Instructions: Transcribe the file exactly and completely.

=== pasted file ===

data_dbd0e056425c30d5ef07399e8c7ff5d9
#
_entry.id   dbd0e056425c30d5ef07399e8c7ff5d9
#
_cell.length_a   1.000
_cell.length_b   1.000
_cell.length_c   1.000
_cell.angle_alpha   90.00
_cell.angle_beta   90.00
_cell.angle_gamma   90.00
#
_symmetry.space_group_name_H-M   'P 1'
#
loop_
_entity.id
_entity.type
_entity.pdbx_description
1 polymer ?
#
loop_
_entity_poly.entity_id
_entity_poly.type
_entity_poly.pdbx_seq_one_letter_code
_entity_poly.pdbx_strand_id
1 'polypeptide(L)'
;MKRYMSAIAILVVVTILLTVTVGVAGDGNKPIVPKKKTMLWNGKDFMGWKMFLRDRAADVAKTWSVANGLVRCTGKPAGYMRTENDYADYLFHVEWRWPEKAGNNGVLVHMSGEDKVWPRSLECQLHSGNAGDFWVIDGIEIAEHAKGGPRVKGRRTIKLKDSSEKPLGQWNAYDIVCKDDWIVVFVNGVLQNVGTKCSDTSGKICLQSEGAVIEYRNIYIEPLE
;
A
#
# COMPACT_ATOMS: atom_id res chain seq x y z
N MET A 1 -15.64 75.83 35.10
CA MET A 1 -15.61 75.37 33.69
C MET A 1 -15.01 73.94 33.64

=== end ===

data_dbd0e056425c30d5ef07399e8c7ff5d9
#
_entry.id   dbd0e056425c30d5ef07399e8c7ff5d9
#
_cell.length_a   1.000
_cell.length_b   1.000
_cell.length_c   1.000
_cell.angle_alpha   90.00
_cell.angle_beta   90.00
_cell.angle_gamma   90.00
#
_symmetry.space_group_name_H-M   'P 1'
#
loop_
_entity.id
_entity.type
_entity.pdbx_description
1 polymer ?
#
loop_
_entity_poly.entity_id
_entity_poly.type
_entity_poly.pdbx_seq_one_letter_code
_entity_poly.pdbx_strand_id
1 'polypeptide(L)'
;MKRYMSAIAILVVVTILLTVTVGVAGDGNKPIVPKKKTMLWNGKDFMGWKMFLRDRAADVAKTWSVANGLVRCTGKPAGYMRTENDYADYLFHVEWRWPEKAGNNGVLVHMSGEDKVWPRSLECQLHSGNAGDFWVIDGIEIAEHAKGGPRVKGRRTIKLKDSSEKPLGQWNAYDIVCKDDWIVVFVNGVLQNVGTKCSDTSGKICLQSEGAVIEYRNIYIEPLE
;
A
#
# COMPACT_ATOMS: atom_id res chain seq x y z
N MET A 1 -15.64 75.83 35.10
CA MET A 1 -15.61 75.37 33.69
C MET A 1 -15.01 73.94 33.64